The Financial Conduct Authority (FCA) regulates crypto assets in the UK, and they have issued guidance on how crypto assets should be controlled. UK Government is also considering introducing a comprehensive set of laws that would hold the crypto industry. These laws would protect consumers and investors by guiding the responsible use of crypto assets and ensuring that the crypto ecosystem is not used for criminal activity. The rules would also include measures to ensure that appropriate anti-money laundering measures are in place. A crypto asset may be subject to financial regulation in the UK if it comes inside the FCA’s regulatory perimeter defined by FSMA, the UK Anti-Money Laundering legislation, and the Payment Services Regulations 2017 (globallegalinsights). Finally, the UK is considering increasing its resources for financial crime investigations and enforcement. This would include increasing the number of investigators and prosecutors dedicated to financial crime investigations and increasing the resources available to law enforcement to ensure that crypto assets are not being used for criminal activities.

Regulatory Reforms

These regulatory changes and initiatives are intended to mitigate the risks and make significant progress associated with financial crime in the UK. They aim to increase transparency and cooperation in the financial sector while staying abreast of emerging technologies and trends to detect better and prevent criminal activity. The government is committed to improving collaboration between the private and public sectors and strengthening the UK’s financial system. The government is also committed to investing in initiatives to improve data sharing between the two industries and to develop better systems and processes to detect and report suspicious transactions.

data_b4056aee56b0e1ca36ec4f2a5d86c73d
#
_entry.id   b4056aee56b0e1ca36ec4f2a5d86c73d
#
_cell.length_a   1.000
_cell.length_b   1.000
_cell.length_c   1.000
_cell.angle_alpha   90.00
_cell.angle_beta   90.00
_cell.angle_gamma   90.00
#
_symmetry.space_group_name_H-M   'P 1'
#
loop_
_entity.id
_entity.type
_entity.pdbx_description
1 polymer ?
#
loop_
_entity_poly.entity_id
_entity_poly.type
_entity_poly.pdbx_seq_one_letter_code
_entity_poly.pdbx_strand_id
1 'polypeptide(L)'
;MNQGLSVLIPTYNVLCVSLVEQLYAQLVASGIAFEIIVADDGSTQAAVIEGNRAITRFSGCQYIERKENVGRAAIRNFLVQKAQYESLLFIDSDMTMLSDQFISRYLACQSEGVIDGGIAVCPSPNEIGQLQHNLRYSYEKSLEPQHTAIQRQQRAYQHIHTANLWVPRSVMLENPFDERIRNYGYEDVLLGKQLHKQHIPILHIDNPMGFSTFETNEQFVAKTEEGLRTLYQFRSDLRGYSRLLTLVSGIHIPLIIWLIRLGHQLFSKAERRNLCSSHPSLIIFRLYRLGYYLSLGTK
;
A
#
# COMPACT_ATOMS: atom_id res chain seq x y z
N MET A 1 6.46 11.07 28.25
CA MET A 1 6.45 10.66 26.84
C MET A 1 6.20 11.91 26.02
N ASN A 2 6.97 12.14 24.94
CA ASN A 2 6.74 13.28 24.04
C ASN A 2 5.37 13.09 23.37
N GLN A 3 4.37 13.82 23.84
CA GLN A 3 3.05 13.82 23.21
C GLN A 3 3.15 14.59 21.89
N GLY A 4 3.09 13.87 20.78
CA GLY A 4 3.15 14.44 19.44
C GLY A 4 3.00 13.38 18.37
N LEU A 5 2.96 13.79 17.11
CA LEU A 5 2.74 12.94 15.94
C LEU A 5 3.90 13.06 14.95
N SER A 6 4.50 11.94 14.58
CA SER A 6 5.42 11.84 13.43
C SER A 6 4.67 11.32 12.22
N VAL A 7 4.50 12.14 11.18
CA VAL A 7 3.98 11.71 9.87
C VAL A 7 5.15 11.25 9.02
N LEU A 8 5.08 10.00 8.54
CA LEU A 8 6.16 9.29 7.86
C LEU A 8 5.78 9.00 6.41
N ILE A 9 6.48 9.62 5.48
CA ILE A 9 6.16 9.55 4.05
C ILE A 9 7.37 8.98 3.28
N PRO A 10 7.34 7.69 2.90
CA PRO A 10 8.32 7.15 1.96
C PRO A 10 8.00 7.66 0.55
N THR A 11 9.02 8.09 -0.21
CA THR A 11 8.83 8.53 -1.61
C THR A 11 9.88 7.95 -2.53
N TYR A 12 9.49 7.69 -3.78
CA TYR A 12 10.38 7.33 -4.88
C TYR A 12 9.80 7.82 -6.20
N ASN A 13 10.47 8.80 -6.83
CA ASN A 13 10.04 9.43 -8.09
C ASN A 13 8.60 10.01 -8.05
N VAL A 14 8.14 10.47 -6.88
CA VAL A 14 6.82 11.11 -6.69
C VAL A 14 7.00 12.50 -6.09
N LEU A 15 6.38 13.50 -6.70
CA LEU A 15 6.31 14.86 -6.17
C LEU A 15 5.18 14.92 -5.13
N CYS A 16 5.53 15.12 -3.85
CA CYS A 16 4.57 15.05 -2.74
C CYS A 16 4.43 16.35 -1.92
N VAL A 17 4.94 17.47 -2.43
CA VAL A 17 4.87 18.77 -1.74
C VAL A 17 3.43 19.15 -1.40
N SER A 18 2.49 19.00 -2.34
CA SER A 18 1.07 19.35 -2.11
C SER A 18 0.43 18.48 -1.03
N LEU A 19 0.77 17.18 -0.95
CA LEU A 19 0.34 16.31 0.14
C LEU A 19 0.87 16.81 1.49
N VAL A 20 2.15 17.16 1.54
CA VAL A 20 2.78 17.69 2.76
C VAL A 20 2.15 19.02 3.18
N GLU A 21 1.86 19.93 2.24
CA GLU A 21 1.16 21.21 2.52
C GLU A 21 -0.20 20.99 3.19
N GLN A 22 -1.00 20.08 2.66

Overall, the UK is taking a multi-pronged approach to combat financial crime more effectively and efficiently. The government is encouraging collaboration between private actors in the financial sector, as well as between private and public actors. It also explores the potential use of CBDCs and promotes blockchain technology for financial services. These regulatory changes and initiatives are designed to mitigate the risks associated with the most prevalent economic crimes in the UK, including money laundering, terrorist financing, and fraud. The government is working closely with the financial sector and other partners to develop effective strategies for detecting and preventing financial crime and is committed to staying ahead of the latest developments in the field.

Works Cited

Alsubaei, D. F. “Blockchain adoption in the gulf states.” Association with the Bahrain Center for Strategic International and Energy Studies (DERASAT) Policy Paper 2022 (2019).

cms-user27. “UK Financial Intelligence Unit.”, 2023, “The United Kingdom’s Progress in Strengthening Measures to Tackle Money Laundering and Terrorist Financing.”, 2022,

globallegalinsights. “Blockchain Laws and Regulations | United Kingdom | GLI.” GLI – Global Legal InsightsInternational Legal Business Solutions, 2023,

Group, Global Legal. “International Comparative Legal Guides.” International Comparative Legal Guides International Business Reports, 2023,

Loh, XiaoTong. “Suspicious Activity Reports (SARs) Regime: Reforming Institutional Culture.” Journal of Money Laundering Control, vol. ahead-of-print, no. ahead-of-print, Nov. 2020,

Mnohoghitnei, Irina, et al. “Embracing the Promise of Fintech.”, 22 Mar. 2019,